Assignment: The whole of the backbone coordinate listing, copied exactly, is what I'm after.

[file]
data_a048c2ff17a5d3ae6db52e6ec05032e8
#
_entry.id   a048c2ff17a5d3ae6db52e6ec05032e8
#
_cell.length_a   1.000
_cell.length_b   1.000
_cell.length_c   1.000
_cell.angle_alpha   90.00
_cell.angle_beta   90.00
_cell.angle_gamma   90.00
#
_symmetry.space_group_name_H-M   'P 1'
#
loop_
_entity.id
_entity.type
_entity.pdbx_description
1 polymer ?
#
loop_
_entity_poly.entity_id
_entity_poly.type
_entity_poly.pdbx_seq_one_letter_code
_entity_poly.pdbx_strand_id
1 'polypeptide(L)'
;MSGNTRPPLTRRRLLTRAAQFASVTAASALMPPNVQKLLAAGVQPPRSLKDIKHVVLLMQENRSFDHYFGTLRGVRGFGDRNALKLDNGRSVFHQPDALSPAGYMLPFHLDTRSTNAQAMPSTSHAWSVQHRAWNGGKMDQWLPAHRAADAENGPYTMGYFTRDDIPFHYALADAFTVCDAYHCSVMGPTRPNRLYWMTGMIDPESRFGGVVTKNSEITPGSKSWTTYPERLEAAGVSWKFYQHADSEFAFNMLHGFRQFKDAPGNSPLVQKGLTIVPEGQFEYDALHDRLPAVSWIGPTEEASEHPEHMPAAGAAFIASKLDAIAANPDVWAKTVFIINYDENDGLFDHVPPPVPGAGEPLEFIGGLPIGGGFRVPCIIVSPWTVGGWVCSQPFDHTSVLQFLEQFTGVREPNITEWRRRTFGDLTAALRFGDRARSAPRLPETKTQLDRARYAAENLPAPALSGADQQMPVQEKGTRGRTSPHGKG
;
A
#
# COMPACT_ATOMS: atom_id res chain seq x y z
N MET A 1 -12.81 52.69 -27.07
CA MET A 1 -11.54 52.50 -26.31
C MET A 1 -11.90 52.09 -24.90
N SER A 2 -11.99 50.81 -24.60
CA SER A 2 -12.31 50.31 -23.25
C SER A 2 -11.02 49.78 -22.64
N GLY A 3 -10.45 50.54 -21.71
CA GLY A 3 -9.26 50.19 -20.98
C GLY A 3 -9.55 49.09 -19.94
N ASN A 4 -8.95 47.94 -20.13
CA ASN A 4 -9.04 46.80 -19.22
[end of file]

data_a048c2ff17a5d3ae6db52e6ec05032e8
#
_entry.id   a048c2ff17a5d3ae6db52e6ec05032e8
#
_cell.length_a   1.000
_cell.length_b   1.000
_cell.length_c   1.000
_cell.angle_alpha   90.00
_cell.angle_beta   90.00
_cell.angle_gamma   90.00
#
_symmetry.space_group_name_H-M   'P 1'
#
loop_
_entity.id
_entity.type
_entity.pdbx_description
1 polymer ?
#
loop_
_entity_poly.entity_id
_entity_poly.type
_entity_poly.pdbx_seq_one_letter_code
_entity_poly.pdbx_strand_id
1 'polypeptide(L)'
;MSGNTRPPLTRRRLLTRAAQFASVTAASALMPPNVQKLLAAGVQPPRSLKDIKHVVLLMQENRSFDHYFGTLRGVRGFGDRNALKLDNGRSVFHQPDALSPAGYMLPFHLDTRSTNAQAMPSTSHAWSVQHRAWNGGKMDQWLPAHRAADAENGPYTMGYFTRDDIPFHYALADAFTVCDAYHCSVMGPTRPNRLYWMTGMIDPESRFGGVVTKNSEITPGSKSWTTYPERLEAAGVSWKFYQHADSEFAFNMLHGFRQFKDAPGNSPLVQKGLTIVPEGQFEYDALHDRLPAVSWIGPTEEASEHPEHMPAAGAAFIASKLDAIAANPDVWAKTVFIINYDENDGLFDHVPPPVPGAGEPLEFIGGLPIGGGFRVPCIIVSPWTVGGWVCSQPFDHTSVLQFLEQFTGVREPNITEWRRRTFGDLTAALRFGDRARSAPRLPETKTQLDRARYAAENLPAPALSGADQQMPVQEKGTRGRTSPHGKG
;
A
#
# COMPACT_ATOMS: atom_id res chain seq x y z
N MET A 1 -12.81 52.69 -27.07
CA MET A 1 -11.54 52.50 -26.31
C MET A 1 -11.90 52.09 -24.90
N SER A 2 -11.99 50.81 -24.60
CA SER A 2 -12.31 50.31 -23.25
C SER A 2 -11.02 49.78 -22.64
N GLY A 3 -10.45 50.54 -21.71
CA GLY A 3 -9.26 50.19 -20.98
C GLY A 3 -9.55 49.09 -19.94
N ASN A 4 -8.95 47.94 -20.13
CA ASN A 4 -9.04 46.80 -19.22